New Concepts in Wearables—the Future at Your Fingertips
It’s 2015, the year featured in Back to the Future Part II, and I see no hover boards, hologram billboards, or robot gas stations. It seems the filmmakers were a bit optimistic in 1989 regarding the speed of technology.
However, some of the concepts may not have been too unrealistic. Based on some interesting wearable prototypes and soon-to-be-funded ideas, it seems to me that “Doc” Brown would fit right in in the real 2015. Companies are already coming out with ideas for micro projectors, wristbands you can use to make phone calls, and more.
Take the Cicret Bracelet, for example. It’s a wristband that projects your phone screen onto your arm. With this device you can answer your phone, listen to music, browse the Internet, you name it—if your smartphone can do it, so can you, just by touching your forearm. Although it is currently only a concept, Cicret is raising the funds for a prototype. Only time will tell if this idea takes off or if the legions of hairy arms will be this idea’s undoing.
Another prototype, from the MIT media lab, is the Sixth Sense, a wearable projector and sensor that allows you to take photos with your fingers, project whatever you’re viewing onto another surface, and move the image around with a gesture. But that is just scratching the surface of this projector’s capabilities. Project manager Pattie Maes says in a TED Talk that Sixth Sense will have the capability to scan what you’re looking at to give you more information about the item in a projected format.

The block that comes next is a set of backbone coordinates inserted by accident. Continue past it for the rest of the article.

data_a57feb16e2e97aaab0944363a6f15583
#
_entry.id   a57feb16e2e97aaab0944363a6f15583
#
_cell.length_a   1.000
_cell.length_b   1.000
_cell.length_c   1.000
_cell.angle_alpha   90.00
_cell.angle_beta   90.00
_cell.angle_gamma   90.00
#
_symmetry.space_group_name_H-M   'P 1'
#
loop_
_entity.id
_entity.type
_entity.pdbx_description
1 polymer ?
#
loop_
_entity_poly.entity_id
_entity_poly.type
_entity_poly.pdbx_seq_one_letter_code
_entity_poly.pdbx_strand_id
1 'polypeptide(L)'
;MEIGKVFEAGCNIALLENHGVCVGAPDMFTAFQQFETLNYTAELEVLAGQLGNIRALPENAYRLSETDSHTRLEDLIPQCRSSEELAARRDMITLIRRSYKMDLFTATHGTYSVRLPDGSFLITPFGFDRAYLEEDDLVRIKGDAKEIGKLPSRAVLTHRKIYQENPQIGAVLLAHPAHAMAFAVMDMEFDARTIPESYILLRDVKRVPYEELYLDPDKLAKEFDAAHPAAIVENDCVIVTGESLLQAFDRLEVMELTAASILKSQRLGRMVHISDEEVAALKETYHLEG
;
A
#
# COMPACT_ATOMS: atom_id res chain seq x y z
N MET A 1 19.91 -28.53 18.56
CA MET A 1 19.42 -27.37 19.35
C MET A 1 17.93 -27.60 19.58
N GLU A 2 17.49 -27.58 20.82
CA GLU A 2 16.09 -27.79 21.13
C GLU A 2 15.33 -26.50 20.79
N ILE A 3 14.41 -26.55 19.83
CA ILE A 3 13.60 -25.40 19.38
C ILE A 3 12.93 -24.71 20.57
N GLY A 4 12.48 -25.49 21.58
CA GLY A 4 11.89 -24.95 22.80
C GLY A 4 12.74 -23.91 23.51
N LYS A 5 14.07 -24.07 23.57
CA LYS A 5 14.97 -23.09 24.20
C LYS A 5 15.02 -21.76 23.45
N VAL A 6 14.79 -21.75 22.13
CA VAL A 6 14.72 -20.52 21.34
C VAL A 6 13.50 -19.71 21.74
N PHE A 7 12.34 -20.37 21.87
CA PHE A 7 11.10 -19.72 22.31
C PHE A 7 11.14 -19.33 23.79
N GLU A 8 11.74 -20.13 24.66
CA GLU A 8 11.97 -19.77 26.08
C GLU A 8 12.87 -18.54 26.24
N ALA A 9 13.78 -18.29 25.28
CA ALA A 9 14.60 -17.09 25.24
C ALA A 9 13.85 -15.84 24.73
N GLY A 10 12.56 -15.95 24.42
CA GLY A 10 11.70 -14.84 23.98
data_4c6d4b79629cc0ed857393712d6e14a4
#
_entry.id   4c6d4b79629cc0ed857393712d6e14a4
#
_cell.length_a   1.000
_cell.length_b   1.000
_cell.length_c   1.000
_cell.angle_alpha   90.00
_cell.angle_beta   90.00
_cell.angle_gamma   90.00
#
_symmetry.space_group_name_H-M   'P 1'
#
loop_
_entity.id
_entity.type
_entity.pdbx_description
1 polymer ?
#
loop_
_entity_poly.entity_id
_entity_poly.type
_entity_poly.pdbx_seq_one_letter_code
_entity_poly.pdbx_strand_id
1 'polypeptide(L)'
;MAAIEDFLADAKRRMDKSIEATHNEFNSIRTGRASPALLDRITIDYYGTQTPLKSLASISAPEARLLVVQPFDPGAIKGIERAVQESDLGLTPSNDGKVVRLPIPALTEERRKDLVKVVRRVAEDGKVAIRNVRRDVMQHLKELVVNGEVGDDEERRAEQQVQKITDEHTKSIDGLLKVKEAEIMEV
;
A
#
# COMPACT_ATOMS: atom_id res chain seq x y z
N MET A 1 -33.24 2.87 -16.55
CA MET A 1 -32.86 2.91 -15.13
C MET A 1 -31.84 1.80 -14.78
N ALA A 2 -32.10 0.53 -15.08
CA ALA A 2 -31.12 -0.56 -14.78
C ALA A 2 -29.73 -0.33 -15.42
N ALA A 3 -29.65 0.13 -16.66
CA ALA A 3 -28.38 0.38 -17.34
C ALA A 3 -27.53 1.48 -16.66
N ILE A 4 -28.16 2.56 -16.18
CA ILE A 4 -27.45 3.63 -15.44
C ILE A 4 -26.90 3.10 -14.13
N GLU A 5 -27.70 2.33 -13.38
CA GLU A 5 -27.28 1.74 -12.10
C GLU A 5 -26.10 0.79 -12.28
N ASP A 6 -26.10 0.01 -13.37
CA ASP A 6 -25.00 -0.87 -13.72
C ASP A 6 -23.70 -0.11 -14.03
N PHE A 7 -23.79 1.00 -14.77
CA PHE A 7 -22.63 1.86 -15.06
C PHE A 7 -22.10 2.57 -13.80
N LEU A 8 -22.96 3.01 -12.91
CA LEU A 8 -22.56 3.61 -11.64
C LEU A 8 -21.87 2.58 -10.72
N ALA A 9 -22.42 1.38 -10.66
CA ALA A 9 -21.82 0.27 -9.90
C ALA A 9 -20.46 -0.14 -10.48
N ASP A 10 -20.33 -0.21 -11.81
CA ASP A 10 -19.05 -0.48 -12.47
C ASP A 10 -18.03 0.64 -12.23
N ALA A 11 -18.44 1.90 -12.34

My personal favorite prototype in testing and product design right now is Fin, a gesture-based technology ring that allows you to access your smartphone, gaming system, camera, or any Bluetooth device by a wave of your thumb over your fingers. Touch your thumb to the tip of your pointer finger and turn on your Bluetooth speaker, or touch your thumb to the base of your pinky finger and start your car. You set the gestures with an app that accompanies it. This invention allows you access to all your smart devices literally at the tips of your fingers.
There are some concepts out there that are on the verge of making our world more convenient, dynamic, and wondrous. It’s software professionals like you who will change the future with the technology you create, develop, and release to the world.
At Mobile Dev + Test this April 12–17 in San Diego, I hope to get a better look at the Internet of Things and where speakers such as Noble Ackerson, Jason Snook, Chris Beauchamp, and more see the future of mobile and wearable technology. It’s going to a great experience, and I hope you can join us.